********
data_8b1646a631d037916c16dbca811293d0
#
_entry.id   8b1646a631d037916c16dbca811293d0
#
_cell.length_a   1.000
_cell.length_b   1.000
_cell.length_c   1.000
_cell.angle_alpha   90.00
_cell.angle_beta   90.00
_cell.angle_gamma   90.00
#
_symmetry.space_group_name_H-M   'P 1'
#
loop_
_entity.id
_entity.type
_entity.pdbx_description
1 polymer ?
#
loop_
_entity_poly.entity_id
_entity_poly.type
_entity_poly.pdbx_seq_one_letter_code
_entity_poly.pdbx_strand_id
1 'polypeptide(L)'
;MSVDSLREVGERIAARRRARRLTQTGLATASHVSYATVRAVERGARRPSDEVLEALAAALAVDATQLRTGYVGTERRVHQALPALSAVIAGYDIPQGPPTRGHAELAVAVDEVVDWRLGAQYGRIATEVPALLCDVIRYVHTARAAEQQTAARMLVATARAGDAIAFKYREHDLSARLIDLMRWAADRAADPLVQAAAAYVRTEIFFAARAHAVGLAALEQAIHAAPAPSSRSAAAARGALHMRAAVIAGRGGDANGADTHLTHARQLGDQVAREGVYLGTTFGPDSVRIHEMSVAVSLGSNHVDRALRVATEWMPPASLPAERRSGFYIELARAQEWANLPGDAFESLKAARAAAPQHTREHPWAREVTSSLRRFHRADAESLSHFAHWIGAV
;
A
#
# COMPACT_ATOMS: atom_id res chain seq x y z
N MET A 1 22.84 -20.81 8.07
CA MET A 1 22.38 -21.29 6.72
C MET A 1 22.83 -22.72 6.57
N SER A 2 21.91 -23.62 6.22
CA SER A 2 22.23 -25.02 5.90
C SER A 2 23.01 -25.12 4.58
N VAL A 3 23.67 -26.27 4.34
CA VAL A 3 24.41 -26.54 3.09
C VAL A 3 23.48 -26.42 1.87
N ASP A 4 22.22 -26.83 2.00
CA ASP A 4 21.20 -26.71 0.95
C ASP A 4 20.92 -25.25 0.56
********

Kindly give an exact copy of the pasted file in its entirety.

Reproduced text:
data_8b1646a631d037916c16dbca811293d0
#
_entry.id   8b1646a631d037916c16dbca811293d0
#
_cell.length_a   1.000
_cell.length_b   1.000
_cell.length_c   1.000
_cell.angle_alpha   90.00
_cell.angle_beta   90.00
_cell.angle_gamma   90.00
#
_symmetry.space_group_name_H-M   'P 1'
#
loop_
_entity.id
_entity.type
_entity.pdbx_description
1 polymer ?
#
loop_
_entity_poly.entity_id
_entity_poly.type
_entity_poly.pdbx_seq_one_letter_code
_entity_poly.pdbx_strand_id
1 'polypeptide(L)'
;MSVDSLREVGERIAARRRARRLTQTGLATASHVSYATVRAVERGARRPSDEVLEALAAALAVDATQLRTGYVGTERRVHQALPALSAVIAGYDIPQGPPTRGHAELAVAVDEVVDWRLGAQYGRIATEVPALLCDVIRYVHTARAAEQQTAARMLVATARAGDAIAFKYREHDLSARLIDLMRWAADRAADPLVQAAAAYVRTEIFFAARAHAVGLAALEQAIHAAPAPSSRSAAAARGALHMRAAVIAGRGGDANGADTHLTHARQLGDQVAREGVYLGTTFGPDSVRIHEMSVAVSLGSNHVDRALRVATEWMPPASLPAERRSGFYIELARAQEWANLPGDAFESLKAARAAAPQHTREHPWAREVTSSLRRFHRADAESLSHFAHWIGAV
;
A
#
# COMPACT_ATOMS: atom_id res chain seq x y z
N MET A 1 22.84 -20.81 8.07
CA MET A 1 22.38 -21.29 6.72
C MET A 1 22.83 -22.72 6.57
N SER A 2 21.91 -23.62 6.22
CA SER A 2 22.23 -25.02 5.90
C SER A 2 23.01 -25.12 4.58
N VAL A 3 23.67 -26.27 4.34
CA VAL A 3 24.41 -26.54 3.09
C VAL A 3 23.48 -26.42 1.87
N ASP A 4 22.22 -26.83 2.00
CA ASP A 4 21.20 -26.71 0.95
C ASP A 4 20.92 -25.25 0.56